We know: All About Laws and the Elderly
What is Elder Law?
Elder law is a growing legal field which deals with issues affecting people who are aging and their families. It focuses on such things as planning your estate, long term care in case of illness, how to pay for major medical bills, abuse, Medicare, Social Security, retirement planning and durable power of attorney.
Are there lawyers who specialize in these issues?
Yes. It's not necessary that a lawyer be certified in these areas to assist you, but many attorney's are. This is a good question to ask to help determine if the lawyer you choose is familiar with these issues.
What are some of the issues I might want legal help with?
Here are some examples:
- Durable Power of Attorney - This is the grant of legal rights and powers to someone who can act on your behalf in financial, business and other matters. You may want to plan ahead and decide who will act for you in case you are unable to make these decisions yourself.
- Estate Planning - This is the means by which you pass your estate (the things you own) on to the next generation. There are lots of ways to pass on your assets (wills, trusts, beneficiaries), but you can get into trouble if they're not coordinated.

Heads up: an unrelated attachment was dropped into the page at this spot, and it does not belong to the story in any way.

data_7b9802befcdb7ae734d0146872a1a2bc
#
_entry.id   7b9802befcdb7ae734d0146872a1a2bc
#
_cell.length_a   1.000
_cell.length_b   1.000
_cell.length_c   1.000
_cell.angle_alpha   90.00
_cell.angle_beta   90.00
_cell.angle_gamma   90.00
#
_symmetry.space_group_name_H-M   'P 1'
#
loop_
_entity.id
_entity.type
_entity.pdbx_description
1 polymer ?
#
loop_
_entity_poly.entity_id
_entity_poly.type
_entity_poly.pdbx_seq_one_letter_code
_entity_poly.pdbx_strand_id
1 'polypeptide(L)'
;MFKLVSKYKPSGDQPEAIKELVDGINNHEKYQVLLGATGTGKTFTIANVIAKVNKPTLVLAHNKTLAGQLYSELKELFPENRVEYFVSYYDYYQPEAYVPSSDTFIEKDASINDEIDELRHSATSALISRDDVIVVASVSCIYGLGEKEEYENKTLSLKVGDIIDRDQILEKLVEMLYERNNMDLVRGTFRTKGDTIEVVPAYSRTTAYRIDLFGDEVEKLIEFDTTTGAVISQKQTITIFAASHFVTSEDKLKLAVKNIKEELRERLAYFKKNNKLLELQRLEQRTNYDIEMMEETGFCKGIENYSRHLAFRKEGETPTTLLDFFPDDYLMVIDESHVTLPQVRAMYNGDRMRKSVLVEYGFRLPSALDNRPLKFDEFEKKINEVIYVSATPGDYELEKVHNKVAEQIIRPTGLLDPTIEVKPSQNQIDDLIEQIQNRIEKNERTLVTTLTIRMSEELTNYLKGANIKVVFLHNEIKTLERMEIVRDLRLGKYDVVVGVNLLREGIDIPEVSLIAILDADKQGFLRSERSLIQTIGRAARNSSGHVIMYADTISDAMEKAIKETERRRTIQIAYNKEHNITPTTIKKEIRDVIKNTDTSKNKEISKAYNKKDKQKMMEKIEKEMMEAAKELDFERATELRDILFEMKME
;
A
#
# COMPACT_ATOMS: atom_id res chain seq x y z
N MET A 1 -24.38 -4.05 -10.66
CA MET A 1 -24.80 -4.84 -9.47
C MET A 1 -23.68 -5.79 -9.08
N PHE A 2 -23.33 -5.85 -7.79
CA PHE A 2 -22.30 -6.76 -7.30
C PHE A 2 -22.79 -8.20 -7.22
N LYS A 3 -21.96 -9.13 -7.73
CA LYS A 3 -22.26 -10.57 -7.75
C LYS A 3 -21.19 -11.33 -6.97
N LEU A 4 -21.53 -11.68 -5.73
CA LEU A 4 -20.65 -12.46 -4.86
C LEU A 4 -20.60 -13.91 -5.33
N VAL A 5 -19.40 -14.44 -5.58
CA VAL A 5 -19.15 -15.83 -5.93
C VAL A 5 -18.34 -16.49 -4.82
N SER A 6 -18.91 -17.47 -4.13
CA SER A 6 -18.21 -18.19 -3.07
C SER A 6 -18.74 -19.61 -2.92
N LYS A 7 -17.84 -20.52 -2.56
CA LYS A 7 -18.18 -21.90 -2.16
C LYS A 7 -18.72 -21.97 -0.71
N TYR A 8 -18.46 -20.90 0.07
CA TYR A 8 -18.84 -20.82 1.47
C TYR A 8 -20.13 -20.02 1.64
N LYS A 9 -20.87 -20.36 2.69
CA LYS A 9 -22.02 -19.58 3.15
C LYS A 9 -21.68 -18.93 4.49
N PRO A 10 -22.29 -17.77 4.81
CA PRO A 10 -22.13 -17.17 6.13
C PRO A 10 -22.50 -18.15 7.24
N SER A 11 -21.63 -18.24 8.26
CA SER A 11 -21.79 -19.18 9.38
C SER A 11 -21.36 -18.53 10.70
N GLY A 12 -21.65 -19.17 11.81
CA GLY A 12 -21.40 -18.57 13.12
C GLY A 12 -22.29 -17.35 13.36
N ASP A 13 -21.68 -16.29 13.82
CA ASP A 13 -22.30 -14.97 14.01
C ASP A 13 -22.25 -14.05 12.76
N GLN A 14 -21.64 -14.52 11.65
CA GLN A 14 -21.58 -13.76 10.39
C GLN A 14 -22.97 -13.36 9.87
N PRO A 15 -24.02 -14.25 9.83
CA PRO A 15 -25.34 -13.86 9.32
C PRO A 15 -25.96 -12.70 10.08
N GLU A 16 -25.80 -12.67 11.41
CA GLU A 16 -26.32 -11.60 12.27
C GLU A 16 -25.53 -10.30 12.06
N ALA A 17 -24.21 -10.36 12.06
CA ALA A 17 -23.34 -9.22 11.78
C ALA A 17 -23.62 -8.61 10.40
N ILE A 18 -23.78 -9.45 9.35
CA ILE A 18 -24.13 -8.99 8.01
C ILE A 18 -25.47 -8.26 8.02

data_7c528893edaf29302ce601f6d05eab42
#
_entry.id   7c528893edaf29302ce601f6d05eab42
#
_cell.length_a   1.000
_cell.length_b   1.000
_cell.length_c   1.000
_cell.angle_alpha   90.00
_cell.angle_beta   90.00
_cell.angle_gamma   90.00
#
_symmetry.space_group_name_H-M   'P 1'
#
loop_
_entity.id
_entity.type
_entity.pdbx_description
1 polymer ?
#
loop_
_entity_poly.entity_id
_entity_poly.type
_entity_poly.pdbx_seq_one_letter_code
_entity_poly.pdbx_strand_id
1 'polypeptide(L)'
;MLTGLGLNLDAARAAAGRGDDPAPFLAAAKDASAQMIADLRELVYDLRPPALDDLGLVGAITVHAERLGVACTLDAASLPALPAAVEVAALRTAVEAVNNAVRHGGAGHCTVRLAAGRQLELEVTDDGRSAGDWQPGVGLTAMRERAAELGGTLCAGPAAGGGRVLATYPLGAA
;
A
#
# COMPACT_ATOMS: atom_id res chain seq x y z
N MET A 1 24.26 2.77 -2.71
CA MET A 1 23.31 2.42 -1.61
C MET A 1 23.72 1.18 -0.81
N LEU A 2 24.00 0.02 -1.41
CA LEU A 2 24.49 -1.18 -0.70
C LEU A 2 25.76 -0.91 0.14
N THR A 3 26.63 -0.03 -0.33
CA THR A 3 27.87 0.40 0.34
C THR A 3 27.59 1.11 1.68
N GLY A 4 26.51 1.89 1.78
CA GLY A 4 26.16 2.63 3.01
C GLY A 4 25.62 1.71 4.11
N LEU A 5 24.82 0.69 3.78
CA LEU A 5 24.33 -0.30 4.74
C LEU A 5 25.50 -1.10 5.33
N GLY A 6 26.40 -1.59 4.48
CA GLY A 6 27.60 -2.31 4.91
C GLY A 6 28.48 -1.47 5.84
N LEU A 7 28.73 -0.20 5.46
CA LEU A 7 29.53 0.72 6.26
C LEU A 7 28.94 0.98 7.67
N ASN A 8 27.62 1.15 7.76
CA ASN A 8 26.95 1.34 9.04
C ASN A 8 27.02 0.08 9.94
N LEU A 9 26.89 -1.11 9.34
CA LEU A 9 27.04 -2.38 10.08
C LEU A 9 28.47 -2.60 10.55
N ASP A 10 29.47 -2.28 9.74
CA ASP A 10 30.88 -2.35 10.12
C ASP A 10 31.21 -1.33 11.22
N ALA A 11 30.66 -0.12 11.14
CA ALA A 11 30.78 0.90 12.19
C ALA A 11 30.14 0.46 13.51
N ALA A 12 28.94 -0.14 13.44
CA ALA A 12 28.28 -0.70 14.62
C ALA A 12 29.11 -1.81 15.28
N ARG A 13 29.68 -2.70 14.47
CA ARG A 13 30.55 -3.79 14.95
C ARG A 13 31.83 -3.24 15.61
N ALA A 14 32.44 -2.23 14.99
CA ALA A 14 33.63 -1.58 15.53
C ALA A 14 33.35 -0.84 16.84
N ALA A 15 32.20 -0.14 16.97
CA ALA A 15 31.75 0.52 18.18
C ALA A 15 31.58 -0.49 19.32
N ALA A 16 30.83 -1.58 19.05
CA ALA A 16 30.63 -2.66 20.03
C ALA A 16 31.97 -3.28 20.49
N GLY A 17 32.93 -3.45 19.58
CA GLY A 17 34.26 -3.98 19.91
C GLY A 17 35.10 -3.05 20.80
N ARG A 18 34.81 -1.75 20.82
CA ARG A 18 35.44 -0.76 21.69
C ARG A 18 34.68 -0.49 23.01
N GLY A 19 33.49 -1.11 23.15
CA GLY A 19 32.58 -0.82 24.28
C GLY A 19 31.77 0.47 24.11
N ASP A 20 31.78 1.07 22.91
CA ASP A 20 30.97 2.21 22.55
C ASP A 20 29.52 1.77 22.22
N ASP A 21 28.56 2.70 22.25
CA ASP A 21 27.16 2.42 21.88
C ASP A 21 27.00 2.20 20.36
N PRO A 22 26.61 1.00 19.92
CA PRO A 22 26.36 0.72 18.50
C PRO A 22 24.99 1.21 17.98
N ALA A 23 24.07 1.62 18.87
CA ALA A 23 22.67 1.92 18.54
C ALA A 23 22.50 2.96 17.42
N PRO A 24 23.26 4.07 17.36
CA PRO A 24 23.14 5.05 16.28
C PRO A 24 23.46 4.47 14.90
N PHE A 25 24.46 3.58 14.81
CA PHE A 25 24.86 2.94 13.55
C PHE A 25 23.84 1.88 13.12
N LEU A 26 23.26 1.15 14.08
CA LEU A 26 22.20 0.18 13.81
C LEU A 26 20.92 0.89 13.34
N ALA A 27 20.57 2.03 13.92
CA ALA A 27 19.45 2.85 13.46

- Healthcare Directives - These documents allow you to help control the kind of healthcare you will receive should you become ill or debilitated. For instance, a health care proxy is a document giving another person the authority to make health care decisions for you if you are unable to communicate.
- Medicare and Medicaid and Social Security Planning - Lawyers and others can help you determine what kind of medical coverage you may need in addition to Medicare and help you with such issues as whether you can legally transfer assets to establish eligibility for Medicaid. They can also help with questions related to working while drawing Social Security benefits.
- Nursing Home Rights - What can you do about abuse? Do you have the right to leave a home?
Before I hire an attorney, what kinds of questions should I ask?
If you can, talk to more than one lawyer. Here are some questions to consider asking:
- What is the lawyer's experience?
- Is the lawyer certified in the area of Elder Law and by what organization?
- What kinds of services the lawyer offers?
- State you problem or areas of concern quickly and clearly and ask what the lawyer recommends.
- How much does the lawyer charge for particular tasks, such as drawing up a power of attorney?
- Ask if some of the work my be handled by a paralegal or junior lawyer in order to say money.
- What fees, such as copying and delivery of documents, will you be charged for and are there any of those tasks you can perform to help save money?
- How does the lawyer expect to be paid? And how often?